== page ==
And losing friends, people you actually do like but may not mesh with at home, is not worth the risk. Neither is losing that scholarship because you couldn’t get to sleep in your own apartment. Roommate angst is stressor #2 in college. Face the facts: Opposites attract, but they often make horrible roommates. Some behaviors are absolute show-stoppers, too.

So, while Roommate 101 may not be a credit course, doing one’s homework and researching historical data for ultimate success does pay off. Skipping Wal-Mart and heading over to Rent Café,, or The Spruce might be time better spent.

After all, a designer notebook is not critical to success. A good night’s sleep, and a roommate who isn’t working against you or your college-bound guy or gal, most certainly is!

MIT’s Manisha Mohan and her answer to unwanted touch

MIT’s Manisha Mohan and her answer to unwanted touch

Bra alarms? What will they think of next?

Politically charged and eager to assuage the predation fears of college coeds, MIT researcher Manisha Mohan has rolled out what she calls “Intrepid,” a sticker strip laden with microchips. This new tool, which adheres to clothes and sends out an alert to friends and family if the pattern of clothing removal deviates from the norm, is apparently a must … especially since word is Betsy DeVos, U.S. Secretary of Education, plans on scaling back protection for campus sexual assault victims.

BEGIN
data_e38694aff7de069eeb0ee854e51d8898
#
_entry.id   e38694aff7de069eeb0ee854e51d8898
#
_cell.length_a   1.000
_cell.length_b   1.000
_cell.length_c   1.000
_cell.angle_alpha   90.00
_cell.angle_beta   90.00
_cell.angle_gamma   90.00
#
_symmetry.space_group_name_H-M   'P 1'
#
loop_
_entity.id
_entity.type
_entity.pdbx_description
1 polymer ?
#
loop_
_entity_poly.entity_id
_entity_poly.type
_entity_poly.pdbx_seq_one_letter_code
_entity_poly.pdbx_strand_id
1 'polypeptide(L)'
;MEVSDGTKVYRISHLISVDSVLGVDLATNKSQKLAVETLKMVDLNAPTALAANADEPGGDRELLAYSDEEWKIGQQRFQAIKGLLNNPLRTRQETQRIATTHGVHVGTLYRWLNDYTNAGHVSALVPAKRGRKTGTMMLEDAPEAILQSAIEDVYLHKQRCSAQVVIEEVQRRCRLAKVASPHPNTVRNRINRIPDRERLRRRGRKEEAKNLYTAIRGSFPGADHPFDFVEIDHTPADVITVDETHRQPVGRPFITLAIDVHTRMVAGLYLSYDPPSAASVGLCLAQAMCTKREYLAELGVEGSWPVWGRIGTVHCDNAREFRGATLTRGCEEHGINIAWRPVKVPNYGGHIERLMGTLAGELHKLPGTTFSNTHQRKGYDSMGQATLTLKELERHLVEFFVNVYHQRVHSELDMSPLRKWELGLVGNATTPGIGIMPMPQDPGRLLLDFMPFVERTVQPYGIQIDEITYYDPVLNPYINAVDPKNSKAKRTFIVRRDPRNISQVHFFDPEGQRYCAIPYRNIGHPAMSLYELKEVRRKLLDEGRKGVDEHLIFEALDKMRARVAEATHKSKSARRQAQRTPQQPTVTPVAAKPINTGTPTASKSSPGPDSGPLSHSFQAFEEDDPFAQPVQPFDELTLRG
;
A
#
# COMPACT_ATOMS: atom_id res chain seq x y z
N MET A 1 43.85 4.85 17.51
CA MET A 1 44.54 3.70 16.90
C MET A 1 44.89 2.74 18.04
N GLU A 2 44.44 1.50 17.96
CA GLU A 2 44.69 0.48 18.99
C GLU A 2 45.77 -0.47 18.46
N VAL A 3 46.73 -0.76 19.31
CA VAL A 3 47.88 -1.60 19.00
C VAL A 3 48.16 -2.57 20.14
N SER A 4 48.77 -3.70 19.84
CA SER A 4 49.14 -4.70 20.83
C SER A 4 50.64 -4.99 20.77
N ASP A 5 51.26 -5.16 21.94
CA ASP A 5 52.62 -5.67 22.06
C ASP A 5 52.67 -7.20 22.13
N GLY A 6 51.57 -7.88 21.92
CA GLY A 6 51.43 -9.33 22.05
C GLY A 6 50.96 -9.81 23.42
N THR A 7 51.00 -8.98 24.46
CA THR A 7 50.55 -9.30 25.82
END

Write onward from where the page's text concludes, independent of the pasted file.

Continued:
Scaling back in what way? DeVos gave time – not even equal time – to victims of another crime: Pressing false charges and ruining other people’s lives.

Fortune reports: “Save our Sons, a group that advocates for ‘families whose college sons have been falsely accused of sexual misconduct,’ has been pushing for this day for years. Finally, after what the accused see as decades of abuse from the federal government’s Title IX protections and equity initiatives on college campuses, the supposed victims of wrongful sexual harassment claims have had an audience with the secretary of education.”